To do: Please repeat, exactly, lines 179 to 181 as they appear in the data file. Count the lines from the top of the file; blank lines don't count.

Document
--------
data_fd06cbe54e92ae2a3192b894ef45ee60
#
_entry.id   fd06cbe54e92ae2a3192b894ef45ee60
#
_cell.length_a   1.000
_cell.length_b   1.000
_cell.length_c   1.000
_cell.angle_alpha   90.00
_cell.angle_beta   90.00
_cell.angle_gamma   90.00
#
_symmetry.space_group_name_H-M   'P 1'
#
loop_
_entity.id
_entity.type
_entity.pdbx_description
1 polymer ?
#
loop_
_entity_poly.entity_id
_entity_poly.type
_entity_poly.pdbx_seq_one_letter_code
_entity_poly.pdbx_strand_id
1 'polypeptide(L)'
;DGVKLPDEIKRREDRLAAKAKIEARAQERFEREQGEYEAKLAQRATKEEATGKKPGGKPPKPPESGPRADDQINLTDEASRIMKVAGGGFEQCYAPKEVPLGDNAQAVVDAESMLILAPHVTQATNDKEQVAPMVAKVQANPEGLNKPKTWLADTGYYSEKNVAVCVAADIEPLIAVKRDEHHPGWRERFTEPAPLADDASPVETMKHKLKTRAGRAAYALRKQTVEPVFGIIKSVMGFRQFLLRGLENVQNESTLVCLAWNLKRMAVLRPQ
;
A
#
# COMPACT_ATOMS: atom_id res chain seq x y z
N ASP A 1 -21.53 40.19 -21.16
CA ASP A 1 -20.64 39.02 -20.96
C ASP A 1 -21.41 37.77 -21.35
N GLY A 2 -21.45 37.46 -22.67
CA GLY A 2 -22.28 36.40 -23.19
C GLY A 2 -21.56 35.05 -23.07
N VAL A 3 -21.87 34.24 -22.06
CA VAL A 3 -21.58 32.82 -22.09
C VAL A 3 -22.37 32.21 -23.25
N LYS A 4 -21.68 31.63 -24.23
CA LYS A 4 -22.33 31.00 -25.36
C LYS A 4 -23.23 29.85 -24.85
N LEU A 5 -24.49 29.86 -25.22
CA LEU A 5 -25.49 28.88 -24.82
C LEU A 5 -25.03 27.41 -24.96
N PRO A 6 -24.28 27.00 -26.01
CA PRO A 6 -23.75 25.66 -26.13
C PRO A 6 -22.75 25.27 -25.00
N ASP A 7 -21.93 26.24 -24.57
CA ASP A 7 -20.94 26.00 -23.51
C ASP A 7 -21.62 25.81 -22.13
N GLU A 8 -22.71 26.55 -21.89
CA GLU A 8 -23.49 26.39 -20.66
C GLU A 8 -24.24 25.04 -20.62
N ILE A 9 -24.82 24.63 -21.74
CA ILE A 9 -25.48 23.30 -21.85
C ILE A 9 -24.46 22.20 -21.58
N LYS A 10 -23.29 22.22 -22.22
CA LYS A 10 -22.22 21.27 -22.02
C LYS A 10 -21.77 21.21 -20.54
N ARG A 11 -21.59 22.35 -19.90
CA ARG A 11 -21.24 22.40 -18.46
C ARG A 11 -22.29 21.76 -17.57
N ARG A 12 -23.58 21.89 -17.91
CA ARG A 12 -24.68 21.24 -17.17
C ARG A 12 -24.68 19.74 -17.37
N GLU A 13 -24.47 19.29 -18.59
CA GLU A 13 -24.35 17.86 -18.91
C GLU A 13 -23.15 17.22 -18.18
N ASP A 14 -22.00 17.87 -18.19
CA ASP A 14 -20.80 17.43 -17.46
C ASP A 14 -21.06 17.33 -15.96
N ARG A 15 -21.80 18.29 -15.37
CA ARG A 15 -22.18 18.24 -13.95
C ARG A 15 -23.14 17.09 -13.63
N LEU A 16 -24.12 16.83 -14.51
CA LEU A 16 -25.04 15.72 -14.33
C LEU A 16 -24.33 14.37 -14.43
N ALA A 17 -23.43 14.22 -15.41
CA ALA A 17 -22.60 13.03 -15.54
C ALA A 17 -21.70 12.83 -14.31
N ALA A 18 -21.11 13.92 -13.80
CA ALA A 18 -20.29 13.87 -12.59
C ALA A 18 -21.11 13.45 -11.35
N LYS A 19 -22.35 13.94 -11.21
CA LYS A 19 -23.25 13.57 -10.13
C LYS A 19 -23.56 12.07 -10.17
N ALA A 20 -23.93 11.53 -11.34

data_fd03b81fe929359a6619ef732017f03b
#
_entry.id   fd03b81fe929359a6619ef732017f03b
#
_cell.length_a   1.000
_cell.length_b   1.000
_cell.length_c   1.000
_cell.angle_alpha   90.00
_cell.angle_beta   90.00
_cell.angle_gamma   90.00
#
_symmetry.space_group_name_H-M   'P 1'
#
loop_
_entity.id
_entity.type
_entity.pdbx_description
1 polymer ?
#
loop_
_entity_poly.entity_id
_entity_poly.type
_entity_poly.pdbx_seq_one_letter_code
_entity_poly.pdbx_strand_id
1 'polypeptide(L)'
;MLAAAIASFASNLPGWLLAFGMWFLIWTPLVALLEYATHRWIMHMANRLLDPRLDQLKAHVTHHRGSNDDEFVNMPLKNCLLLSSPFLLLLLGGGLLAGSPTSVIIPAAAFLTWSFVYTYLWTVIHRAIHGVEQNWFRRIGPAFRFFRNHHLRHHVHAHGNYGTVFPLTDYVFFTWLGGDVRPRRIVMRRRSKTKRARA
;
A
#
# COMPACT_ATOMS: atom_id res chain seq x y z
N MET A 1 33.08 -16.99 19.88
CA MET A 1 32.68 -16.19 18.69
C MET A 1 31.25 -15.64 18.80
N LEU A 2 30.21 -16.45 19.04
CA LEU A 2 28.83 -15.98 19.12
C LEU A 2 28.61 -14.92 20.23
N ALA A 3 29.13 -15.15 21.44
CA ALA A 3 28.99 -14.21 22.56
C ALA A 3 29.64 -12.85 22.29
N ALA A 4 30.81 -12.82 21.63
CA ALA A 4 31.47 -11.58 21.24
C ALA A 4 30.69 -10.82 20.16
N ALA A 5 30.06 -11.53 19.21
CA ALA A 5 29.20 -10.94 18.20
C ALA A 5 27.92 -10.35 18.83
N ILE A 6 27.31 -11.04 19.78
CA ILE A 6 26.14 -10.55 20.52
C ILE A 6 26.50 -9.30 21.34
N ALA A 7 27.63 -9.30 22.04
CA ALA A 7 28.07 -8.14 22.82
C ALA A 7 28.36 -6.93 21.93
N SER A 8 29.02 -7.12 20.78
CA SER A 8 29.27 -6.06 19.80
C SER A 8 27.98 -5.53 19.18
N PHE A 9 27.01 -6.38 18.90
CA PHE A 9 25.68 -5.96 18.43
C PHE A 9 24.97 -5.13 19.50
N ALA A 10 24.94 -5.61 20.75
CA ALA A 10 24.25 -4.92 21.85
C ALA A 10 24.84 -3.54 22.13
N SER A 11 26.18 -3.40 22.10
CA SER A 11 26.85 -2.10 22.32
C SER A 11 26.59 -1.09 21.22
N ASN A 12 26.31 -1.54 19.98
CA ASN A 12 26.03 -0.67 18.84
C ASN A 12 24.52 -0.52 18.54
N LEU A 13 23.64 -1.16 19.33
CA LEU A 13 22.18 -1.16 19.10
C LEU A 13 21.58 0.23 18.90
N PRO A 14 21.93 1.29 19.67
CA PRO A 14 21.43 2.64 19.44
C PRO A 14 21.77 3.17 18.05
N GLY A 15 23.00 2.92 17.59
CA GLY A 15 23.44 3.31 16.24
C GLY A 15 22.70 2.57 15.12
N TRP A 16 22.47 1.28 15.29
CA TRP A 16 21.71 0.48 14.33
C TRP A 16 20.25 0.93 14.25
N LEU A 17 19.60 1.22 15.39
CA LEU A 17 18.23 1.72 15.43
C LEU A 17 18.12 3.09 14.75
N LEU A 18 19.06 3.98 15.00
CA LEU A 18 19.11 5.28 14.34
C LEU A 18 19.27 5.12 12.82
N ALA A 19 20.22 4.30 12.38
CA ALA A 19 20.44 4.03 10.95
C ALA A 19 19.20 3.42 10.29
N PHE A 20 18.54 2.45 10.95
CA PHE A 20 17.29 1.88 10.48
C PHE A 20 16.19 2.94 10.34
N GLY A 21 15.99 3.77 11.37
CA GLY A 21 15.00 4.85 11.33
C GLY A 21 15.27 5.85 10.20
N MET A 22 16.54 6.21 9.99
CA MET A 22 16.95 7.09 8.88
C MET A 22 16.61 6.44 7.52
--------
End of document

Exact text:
N GLY A 21 15.99 3.77 11.37
CA GLY A 21 15.00 4.85 11.33
C GLY A 21 15.27 5.85 10.20